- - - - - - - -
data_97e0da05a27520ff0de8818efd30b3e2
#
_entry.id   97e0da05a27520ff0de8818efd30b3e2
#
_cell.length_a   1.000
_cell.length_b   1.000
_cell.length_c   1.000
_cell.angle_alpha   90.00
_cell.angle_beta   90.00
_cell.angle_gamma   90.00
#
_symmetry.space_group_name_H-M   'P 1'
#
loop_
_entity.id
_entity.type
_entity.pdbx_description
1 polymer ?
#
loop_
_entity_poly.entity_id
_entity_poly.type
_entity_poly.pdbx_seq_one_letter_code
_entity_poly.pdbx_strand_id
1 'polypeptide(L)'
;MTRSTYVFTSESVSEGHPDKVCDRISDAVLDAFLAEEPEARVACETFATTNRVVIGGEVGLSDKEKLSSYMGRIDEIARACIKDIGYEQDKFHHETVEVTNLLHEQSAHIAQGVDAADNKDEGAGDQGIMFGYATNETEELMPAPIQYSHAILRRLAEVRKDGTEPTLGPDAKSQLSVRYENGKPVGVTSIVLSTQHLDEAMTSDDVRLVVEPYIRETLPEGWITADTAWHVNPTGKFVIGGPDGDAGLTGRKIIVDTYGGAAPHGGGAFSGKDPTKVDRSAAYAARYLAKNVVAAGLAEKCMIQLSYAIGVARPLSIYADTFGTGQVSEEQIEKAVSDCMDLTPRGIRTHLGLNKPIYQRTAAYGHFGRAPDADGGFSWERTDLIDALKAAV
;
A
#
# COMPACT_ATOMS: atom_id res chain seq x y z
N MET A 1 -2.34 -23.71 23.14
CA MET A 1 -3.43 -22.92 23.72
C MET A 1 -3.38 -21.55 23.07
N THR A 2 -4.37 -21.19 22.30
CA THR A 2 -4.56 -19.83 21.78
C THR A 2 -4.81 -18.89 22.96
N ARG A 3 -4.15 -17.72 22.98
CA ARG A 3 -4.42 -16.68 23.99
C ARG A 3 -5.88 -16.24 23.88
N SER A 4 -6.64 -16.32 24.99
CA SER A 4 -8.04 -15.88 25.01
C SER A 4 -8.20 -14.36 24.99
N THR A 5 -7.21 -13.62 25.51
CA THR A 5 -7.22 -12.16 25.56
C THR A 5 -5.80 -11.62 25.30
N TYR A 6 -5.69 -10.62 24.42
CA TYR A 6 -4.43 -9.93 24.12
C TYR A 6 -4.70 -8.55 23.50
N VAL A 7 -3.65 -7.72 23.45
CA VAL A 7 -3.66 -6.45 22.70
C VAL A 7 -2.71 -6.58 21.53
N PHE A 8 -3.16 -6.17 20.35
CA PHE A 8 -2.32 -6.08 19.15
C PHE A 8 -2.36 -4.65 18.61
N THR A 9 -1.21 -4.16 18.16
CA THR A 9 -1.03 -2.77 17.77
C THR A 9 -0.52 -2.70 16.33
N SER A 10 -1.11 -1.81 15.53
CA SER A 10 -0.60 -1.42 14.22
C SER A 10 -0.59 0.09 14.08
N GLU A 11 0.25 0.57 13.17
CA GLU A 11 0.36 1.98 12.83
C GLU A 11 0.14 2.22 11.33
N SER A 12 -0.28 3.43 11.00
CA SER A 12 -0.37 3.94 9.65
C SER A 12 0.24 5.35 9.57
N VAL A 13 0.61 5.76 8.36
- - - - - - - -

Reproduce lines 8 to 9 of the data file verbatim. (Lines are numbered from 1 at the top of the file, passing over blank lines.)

_cell.angle_alpha   90.00
_cell.angle_beta   90.00